Brian T. Helfand, MD, PhD, presented “Overview of the State of Genetic Testing and Future Applications in Prostate Cancer​​” during the 32nd International Prostate Cancer Update on March 7, 2022, in Snowbird, Utah.

How to cite: Helfand, Brian T. Overview of the State of Genetic Testing and Future Applications in Prostate Cancer.” March 7 2022. Accessed Jul 2024.

Overview of the State of Genetic Testing and Future Applications in Prostate Cancer – Summary

Brian T. Helfand, MD, PhD, Chief of the Division of Urology and the Ronald L. Chez Family and Richard Melman Family Endowed Chair at NorthShore University HealthSystem in Evanston, Illinois, discusses current and potential future applications of genetic testing in prostate cancer screening and treatment. He explains that genetic testing has applications throughout the patient journey. At the prevention and screening stage, genetic testing can determine which men will benefit from screening. At the diagnosis stage, it can determine which men will benefit from biopsy. During early-stage disease, genetic testing can help identify which men will benefit from definitive treatment. Finally, during late-stage disease, genetic testing can identify the men that will benefit from advanced therapies. Dr. Helfand notes that there are two kinds of genetic testing, germline and somatic, and not all tests are relevant at all stages of the patient journey. He then gives an overview of germline genetic testing’s role in screening, arguing that because family history, rare pathogenic mutations (RPMs), and genetic risk score (GRS) all measure risk independently, a comprehensive inherited risk assessment should include all three tools. Dr. Helfand particularly focuses on GRS, defining it as a number calculated based on the cumulative variation across multiple single nucleotide polymorphisms (SNPs), which is then used to provide an estimate of disease risk. He notes that GRS is simple to interpret and more informative than family history. Dr. Helfand also observes that GRS is correlated with number and laterality of tumor cores. GRS, he argues, is useful for risk stratification for both screening and active surveillance. He notes that RPMs can help with stratification in terms of disease aggressiveness. Dr. Helfand concludes by arguing that genetic testing for prostate cancer will be pivotal in the future and should be included in guidelines for both prevention and screening.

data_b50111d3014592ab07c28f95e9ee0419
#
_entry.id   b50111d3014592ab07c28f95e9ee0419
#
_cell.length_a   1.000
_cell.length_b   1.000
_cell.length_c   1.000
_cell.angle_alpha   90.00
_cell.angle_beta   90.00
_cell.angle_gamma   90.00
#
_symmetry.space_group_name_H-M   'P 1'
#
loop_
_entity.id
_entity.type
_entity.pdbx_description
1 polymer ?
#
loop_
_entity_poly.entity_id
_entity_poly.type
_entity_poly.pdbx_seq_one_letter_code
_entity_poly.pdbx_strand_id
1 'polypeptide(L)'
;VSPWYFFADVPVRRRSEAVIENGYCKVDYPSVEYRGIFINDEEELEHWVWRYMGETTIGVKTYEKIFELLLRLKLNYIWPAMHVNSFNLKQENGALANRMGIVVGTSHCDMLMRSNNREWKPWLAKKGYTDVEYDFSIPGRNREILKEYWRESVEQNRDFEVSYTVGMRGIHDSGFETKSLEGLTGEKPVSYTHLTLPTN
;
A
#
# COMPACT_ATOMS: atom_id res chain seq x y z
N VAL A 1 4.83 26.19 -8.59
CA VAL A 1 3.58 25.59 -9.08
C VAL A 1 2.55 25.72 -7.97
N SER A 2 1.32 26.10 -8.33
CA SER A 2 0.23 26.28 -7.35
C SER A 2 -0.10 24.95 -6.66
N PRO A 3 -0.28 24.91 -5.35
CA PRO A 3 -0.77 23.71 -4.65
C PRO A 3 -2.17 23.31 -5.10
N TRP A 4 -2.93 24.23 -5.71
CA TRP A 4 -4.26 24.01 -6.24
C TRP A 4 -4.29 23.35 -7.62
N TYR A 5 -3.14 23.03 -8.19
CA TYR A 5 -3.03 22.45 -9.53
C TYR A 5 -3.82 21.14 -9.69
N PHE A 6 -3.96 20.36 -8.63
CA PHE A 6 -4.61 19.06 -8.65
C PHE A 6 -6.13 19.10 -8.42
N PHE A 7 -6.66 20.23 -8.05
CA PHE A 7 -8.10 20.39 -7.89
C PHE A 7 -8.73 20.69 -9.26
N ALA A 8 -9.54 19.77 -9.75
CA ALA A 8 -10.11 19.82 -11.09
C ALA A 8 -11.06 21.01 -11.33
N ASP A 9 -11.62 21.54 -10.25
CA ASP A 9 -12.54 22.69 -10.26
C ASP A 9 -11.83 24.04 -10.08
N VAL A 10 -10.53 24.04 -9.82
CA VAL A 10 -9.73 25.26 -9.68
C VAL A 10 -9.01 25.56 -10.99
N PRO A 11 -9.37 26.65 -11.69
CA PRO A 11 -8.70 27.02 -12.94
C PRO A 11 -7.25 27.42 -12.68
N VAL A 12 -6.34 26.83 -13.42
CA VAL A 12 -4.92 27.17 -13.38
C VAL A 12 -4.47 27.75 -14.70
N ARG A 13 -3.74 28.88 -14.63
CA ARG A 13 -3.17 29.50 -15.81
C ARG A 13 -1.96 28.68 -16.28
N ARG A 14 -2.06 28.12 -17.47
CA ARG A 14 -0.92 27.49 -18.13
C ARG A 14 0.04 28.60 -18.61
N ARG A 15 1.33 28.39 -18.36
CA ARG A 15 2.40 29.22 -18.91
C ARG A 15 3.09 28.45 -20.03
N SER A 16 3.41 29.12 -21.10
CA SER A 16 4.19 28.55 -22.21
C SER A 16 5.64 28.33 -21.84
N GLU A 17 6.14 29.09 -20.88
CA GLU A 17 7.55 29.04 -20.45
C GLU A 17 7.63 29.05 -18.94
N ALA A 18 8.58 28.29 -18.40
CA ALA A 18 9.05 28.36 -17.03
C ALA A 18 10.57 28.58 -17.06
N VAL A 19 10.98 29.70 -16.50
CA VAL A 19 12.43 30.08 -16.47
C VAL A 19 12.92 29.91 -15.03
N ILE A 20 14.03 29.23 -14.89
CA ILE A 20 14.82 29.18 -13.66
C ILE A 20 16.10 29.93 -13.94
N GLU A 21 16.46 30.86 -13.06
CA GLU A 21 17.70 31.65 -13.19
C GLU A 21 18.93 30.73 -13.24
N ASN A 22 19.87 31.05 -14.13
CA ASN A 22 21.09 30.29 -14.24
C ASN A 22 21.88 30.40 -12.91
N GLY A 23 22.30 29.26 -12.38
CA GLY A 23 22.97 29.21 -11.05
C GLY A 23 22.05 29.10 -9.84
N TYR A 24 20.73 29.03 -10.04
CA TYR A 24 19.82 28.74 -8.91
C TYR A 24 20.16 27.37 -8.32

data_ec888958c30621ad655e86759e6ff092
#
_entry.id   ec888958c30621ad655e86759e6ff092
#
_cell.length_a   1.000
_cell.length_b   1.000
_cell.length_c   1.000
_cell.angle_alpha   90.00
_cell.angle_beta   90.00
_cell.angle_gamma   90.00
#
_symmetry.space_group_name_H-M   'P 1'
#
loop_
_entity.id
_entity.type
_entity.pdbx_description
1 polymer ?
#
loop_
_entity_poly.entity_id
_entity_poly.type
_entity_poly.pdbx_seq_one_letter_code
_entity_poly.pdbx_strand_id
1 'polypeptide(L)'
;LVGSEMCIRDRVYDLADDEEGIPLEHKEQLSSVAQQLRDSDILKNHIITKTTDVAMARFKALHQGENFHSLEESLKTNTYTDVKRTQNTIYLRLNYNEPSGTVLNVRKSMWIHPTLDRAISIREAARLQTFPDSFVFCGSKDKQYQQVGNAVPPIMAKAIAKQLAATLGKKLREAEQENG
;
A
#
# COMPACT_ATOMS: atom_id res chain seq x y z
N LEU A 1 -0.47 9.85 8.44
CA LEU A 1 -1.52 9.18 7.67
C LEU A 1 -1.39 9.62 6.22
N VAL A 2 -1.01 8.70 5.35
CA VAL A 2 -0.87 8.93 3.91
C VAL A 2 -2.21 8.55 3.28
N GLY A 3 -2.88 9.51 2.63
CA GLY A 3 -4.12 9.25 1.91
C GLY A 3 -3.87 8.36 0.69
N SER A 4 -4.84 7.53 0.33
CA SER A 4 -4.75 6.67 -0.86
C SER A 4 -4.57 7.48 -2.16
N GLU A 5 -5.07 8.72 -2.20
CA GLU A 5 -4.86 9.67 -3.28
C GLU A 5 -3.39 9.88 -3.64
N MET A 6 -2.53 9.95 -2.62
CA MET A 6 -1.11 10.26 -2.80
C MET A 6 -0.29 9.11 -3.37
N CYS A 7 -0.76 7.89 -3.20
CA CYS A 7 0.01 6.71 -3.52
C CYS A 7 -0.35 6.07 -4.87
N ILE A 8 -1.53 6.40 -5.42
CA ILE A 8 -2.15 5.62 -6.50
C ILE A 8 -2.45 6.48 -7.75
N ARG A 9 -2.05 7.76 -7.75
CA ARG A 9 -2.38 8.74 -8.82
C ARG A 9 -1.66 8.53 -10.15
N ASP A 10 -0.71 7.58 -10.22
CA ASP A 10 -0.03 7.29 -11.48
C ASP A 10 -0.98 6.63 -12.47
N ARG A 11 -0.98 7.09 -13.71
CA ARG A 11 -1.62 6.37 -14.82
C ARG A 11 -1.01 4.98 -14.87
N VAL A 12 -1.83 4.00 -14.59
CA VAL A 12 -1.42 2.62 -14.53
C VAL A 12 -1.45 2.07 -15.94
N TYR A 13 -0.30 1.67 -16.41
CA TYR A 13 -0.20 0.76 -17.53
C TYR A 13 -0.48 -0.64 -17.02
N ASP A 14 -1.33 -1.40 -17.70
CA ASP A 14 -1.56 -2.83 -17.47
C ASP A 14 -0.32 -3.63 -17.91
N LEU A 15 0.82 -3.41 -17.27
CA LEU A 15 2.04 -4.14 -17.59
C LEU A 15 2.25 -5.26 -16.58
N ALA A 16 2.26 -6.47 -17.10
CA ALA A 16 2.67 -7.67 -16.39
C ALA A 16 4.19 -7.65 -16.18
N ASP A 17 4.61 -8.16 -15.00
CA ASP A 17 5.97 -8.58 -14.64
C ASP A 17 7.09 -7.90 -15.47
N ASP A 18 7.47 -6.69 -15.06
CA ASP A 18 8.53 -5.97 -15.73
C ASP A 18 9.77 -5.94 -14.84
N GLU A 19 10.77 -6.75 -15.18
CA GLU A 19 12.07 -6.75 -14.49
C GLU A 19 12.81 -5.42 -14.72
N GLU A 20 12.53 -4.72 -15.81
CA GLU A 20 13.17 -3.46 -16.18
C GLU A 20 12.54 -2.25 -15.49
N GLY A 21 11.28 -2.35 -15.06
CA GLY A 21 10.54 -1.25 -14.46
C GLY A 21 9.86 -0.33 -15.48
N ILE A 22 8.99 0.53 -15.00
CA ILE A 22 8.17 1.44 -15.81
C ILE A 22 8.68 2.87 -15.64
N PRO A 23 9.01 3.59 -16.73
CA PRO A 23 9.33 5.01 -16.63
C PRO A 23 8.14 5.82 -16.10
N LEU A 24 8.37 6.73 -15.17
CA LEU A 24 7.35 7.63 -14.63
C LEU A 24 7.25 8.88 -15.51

About The 32nd Annual International Prostate Cancer Update:

The International Prostate Cancer Update (IPCU), founded in 1990, is a multi-day CME conference focused on prostate cancer treatment updates with expert, international faculty. It is led by expert physicians and is designed for urologists, medical oncologists, radiation oncologists, and other healthcare professionals involved in the diagnosis and treatment of prostate cancer. Dr. Helfand delivered this educational activity during the 32nd iteration of the meeting in March 2022 in Snowbird, Utah.


Brian T. Helfand, MD, PhD, is Chief of the Division of Urology and the Ronald L. Chez Family and Richard Melman Family Endowed Chair at NorthShore University HealthSystem. He is Director of the Personalized Prostate Program and Director of Clinical Research in the Program for Personalized Cancer Care (PPCC). He is also an active surgical scientist who is involved in the care of patients with prostate cancer. His clinical care and research is focused on the implementation of genetic tests and biomarker studies for prostate cancer.
Dr. Helfand completed his undergraduate degree at Emory University. He received his medical training and PhD in Cell and Molecular Biology and Genetics from Northwestern University. He is a fellowship-trained urologic oncologist who has focused his research career on prostate cancer. He was recruited in 2011 from Northwestern University’s Feinberg School of Medicine, where he was faculty in the Department of Urology. Dr. Helfand is an internationally-known urologist and genomic translational researcher. He has received multiple grants from the NIH and has published over 140 peer-reviewed manuscripts in journals such as Nature Genetics, The Journal of Cell Biology, and Science Translational Medicine.
Dr. Helfand is involved in national and international research collaborations as an active member of the International Consortium for Prostate Cancer Genetics (ICPCG), the Prostate Cancer Specialized Program of Research Excellence (SPORE), the IMPACT) study, and the Lower Urinary Tract Dysfunction Research Network (LURN). His current research goals are focused on germline genetic variations and mutations. He is determined to use this information to assist in personal and informed clinical decision making about prostate cancer screening and treatment for patients and their family members.